The present study reported the burden of LBP in the MENA region from 1990 to 2019 and found decreases in the age-standardised point prevalence (5.8%), annual incidence (4.4%) and YLD (6.0%) rates. There were no large variations between countries, each estimate was within the other’s UI, meaning that these are not statistically different. Therefore, a reasonable conclusion is that the point prevalence, incidence and YLD were all approximately homogeneous within the MENA countries. Moreover, the age-standardised rate of LBP increased slightly with advancing age and reached a peak around the eighth and ninth decades of life, while no substantial association was found with SDI. Interestingly, the YLD rate among adult males was higher than at the global level, whereas the burden was lower for females in almost all age groups in both 1990 and 2019.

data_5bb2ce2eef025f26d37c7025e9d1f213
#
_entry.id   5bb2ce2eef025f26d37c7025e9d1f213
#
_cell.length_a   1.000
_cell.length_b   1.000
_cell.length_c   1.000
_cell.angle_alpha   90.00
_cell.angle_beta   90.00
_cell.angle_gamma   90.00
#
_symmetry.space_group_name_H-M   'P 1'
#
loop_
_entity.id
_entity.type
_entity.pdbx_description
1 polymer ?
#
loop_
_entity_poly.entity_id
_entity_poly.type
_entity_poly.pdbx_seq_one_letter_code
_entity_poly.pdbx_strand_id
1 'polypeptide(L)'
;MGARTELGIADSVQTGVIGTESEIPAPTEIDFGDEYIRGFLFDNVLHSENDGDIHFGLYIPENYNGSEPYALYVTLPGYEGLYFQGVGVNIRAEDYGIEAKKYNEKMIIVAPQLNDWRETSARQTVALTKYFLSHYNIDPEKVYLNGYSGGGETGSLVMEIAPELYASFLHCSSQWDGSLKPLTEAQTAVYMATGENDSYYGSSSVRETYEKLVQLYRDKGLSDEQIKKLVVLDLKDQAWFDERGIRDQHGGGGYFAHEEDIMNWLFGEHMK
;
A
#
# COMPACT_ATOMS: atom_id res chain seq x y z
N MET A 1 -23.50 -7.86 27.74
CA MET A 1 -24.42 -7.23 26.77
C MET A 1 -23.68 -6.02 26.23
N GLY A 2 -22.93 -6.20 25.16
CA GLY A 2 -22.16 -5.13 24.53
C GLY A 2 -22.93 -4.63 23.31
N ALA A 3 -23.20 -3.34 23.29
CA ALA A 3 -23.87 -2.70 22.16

Using GBD 2019 data, a recent article on the global burden of LBP reported that the global age-standardised point prevalence, incidence and YLD rates of LBP in 2019 were 6972.5, 2748.59 and 780.2, respectively . The corresponding figures for the MENA region were 7668.2, 3215.9 and 862.0 per 100,000 population (age-standardised prevalence, incidence and YLD rates, respectively), demonstrating a higher burden than the global average. Furthermore, the percentage changes in the age-standardised rates in the prevalence (− 5.8% vs. -0.16%), incidence (− 4.4 vs. -0.13%) and YLD (− 6.0% vs. -0.16%) were also higher than the global average . The greater burden of LBP in the MENA region could be explained by a higher prevalence of risk factors, such as occupational exposures, smoking, high body mass index (BMI), and lower physical activity, than the global average [13, 14]. In 2016, it was reported that the ergonomic risk factors for LBP were responsible for 21.5% of the occupational attributable DALYs in the MENA region, which was 1.2% greater than the global value for the same year . Interestingly, during the period of study (i.e., 1990–2019), the global reduction in the prevalence of smoking was much higher than in MENA (− 27.5% vs. -11.2% for males and − 37.7% vs. -2.9% for females) . Furthermore, the MENA region had one of the highest increases in smoking among children aged 5–19 years between 1975 and 2016 . Furthermore, in 2014 the prevalence of excess body weight (BMI > 25) was found to be higher in MENA, for both males and females, than the global average . In addition, the countries located in Central Asia and MENA had the highest non-communicable disease burden that was attributable to physical inactivity, accounting for 32.8% of all attributable risks in these countries .